Cloud Country

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Temple Cloud is an English village within the Chew Valley near Bath.  I have never been there.
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I once dreamt of my gallerist, whose face, upon giving me a tour of her new house, became covered with patches of red moss, while her lashes became heavy with long stringy buds.  More recently I dreamt of making sculptures out of clear jell-o that encased bronze and wooden objects in big wobbly blocks.  It was a stupid dream, and I would never make those in real life.
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I once boarded an empty train with a friend, and realizing our mistake soon enough, we tried to get out but we were locked in.  The train started moving and brought us to the far end of the tracks where all sleeping trains go to rest.  We rushed to find the driver, but there was none, so it seemed the train had moved by itself.  It was a stupid mistake, and I regret that it happened in real life.
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It is quite difficult to recall dreams, and more often than not, their images and narratives blur with memories so that reconstructing them becomes a slippery task of sorting truth and lies.   When we sleep, we fly off to cloud country, where our resting minds weave stories and invent landscapes, conjure super powers and strange creatures.   But as we wake, those dreams remain as clouds: you might see a rabbit taking shape while another sees a dinosaur but it’s still just water.
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Memory is a tricky thing.  When we recall we see things twice.  Once, we saw it for sure while the second time our eyes do a somersault and searches to retrieve a picture in our head.  Recalling dreams perhaps is seeing things from a farther remove.  The disquiet arises when we’ve seen it twice, and twice yet again.  I’ll see things for myself, and for you, too.  We’ll write our biographies as paperbacks, flimsy and full of flourish.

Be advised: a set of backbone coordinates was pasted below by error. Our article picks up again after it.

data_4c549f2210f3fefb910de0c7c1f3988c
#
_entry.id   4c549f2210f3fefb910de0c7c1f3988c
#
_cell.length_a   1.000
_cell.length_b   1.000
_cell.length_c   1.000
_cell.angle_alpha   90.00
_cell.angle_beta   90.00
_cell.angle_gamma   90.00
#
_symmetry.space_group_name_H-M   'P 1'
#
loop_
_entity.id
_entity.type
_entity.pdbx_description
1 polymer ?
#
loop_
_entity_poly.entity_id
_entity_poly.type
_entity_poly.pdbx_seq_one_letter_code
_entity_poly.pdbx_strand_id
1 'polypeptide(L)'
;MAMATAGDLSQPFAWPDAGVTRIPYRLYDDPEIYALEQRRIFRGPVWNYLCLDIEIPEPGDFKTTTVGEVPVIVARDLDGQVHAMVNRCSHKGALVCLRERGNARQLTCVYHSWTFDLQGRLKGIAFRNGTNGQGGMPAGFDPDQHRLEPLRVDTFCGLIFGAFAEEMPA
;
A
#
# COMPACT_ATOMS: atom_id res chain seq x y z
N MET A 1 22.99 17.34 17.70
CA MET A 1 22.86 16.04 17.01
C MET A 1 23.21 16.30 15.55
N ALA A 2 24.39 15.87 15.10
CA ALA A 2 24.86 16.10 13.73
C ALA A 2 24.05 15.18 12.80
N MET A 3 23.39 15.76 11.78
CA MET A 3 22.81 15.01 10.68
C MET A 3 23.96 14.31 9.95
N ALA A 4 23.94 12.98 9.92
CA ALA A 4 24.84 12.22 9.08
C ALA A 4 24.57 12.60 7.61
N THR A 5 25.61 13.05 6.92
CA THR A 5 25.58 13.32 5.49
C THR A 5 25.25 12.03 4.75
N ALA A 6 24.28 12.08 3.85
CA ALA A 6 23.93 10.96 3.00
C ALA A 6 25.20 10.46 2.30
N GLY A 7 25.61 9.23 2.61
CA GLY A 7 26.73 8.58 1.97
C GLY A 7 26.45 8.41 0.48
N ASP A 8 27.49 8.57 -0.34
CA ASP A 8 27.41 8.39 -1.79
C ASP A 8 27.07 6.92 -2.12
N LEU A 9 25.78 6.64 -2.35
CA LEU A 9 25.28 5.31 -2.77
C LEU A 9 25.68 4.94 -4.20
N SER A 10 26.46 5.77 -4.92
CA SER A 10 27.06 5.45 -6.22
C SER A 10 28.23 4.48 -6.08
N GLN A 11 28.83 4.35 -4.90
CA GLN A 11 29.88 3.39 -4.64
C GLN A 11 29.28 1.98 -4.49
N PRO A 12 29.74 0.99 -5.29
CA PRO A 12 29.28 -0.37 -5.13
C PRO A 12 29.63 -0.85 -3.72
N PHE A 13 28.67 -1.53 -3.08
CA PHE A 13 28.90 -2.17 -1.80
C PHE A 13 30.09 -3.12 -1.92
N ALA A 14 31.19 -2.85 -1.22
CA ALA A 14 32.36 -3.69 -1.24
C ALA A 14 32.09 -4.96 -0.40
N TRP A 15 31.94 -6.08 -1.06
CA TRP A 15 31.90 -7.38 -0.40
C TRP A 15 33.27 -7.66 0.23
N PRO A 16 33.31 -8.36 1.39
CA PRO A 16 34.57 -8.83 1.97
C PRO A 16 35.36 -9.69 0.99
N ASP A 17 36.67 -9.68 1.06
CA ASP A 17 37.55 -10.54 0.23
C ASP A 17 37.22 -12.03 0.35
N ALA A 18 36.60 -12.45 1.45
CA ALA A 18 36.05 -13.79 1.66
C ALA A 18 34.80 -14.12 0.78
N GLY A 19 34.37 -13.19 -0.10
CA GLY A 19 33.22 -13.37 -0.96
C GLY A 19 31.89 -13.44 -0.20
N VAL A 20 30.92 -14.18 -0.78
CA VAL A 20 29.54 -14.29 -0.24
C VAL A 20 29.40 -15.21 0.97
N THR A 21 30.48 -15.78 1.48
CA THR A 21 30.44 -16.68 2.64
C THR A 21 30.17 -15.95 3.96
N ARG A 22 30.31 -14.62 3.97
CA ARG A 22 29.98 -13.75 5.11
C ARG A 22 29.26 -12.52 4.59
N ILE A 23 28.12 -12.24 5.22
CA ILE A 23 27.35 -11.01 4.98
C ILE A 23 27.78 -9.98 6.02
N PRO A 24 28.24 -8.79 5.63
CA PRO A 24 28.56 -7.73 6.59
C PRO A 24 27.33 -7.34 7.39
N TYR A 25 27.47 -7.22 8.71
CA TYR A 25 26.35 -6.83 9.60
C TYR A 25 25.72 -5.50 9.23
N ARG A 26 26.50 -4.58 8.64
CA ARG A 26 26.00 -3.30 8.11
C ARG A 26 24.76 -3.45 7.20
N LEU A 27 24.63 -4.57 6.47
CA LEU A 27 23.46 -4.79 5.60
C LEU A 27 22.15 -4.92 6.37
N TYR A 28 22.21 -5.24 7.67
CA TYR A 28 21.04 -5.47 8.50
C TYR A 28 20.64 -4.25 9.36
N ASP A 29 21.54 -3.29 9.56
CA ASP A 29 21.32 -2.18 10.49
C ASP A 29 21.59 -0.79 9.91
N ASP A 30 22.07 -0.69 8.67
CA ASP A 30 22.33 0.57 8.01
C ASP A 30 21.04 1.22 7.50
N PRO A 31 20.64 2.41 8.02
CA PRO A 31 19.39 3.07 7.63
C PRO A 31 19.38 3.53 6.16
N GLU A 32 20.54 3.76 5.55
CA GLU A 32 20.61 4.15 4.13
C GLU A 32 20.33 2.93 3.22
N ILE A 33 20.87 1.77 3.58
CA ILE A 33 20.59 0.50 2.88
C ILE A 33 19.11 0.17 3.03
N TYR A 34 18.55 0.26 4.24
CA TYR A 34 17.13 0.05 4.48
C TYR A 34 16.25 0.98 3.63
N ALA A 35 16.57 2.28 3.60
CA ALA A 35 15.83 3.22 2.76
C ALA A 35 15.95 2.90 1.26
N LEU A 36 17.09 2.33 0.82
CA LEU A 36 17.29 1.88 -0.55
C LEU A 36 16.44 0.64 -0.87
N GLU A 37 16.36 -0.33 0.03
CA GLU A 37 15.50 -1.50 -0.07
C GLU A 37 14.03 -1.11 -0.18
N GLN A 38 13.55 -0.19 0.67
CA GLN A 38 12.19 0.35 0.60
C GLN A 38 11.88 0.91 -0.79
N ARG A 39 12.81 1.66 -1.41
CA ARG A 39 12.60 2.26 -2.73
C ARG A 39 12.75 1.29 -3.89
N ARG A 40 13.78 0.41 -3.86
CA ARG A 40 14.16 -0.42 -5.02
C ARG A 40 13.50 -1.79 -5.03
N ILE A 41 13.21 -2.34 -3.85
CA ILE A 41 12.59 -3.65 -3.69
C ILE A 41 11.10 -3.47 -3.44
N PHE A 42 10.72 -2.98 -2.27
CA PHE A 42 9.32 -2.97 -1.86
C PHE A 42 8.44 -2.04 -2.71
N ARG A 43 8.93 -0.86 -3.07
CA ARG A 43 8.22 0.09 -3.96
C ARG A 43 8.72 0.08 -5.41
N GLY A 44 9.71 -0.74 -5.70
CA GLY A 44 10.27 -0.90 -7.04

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People store keepsakes to remember certain things, particular events.  “As remembrance,” one often hears, but are memories really warm fuzzy things kept away in cedar boxes?  I wouldn’t want to assent to that and be called uncool, and I wonder whether a cold glassy brick would better represent the ambiguity of my memories. 
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Marco Polo, upon reaching the Southeast Asian islands is confronted with a one-horned creature with black hard skin and a head of bull.  A unicorn!, he pronounces, and proceeds to “correct” the long-held vision of the elegant white unicorn resting on a virgin’s lap, with the image of a muddy rhinoceros.
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The platypus is a duck that looks like a beaver and has tits to suckle its babes.  I can still recall the illustration from my worn (now lost) copy of Ripley’s Believe It Or Not.  The hippogriff is an eagle with the rear legs of a horse.  It is a proud mythic creature much like its co-star you-know-who.
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Dreaming is an odd event. Our closed eyes move rapidly while our minds meander among the contrary stuff in our heads. We move about the stuff of life and fiction sometimes as if a train were propelling us forward, backward, upward; sometimes as if we were lucidly flying about ourselves. Astral projection may be the stuff of quacks but who’s to say dreaming isn’t real?
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On my last road trip, I drove through long tunnels into mountains, on old stone roads, rising several hundred vertical meters, going from summer to winter in a twenty minute drive.  Along the way, I passed what looked like a big cloud resting on the side of the road, but at closer look was a block of ice.  It sat there majestically on the mountainside not caring that June had come and that December was still very much far away.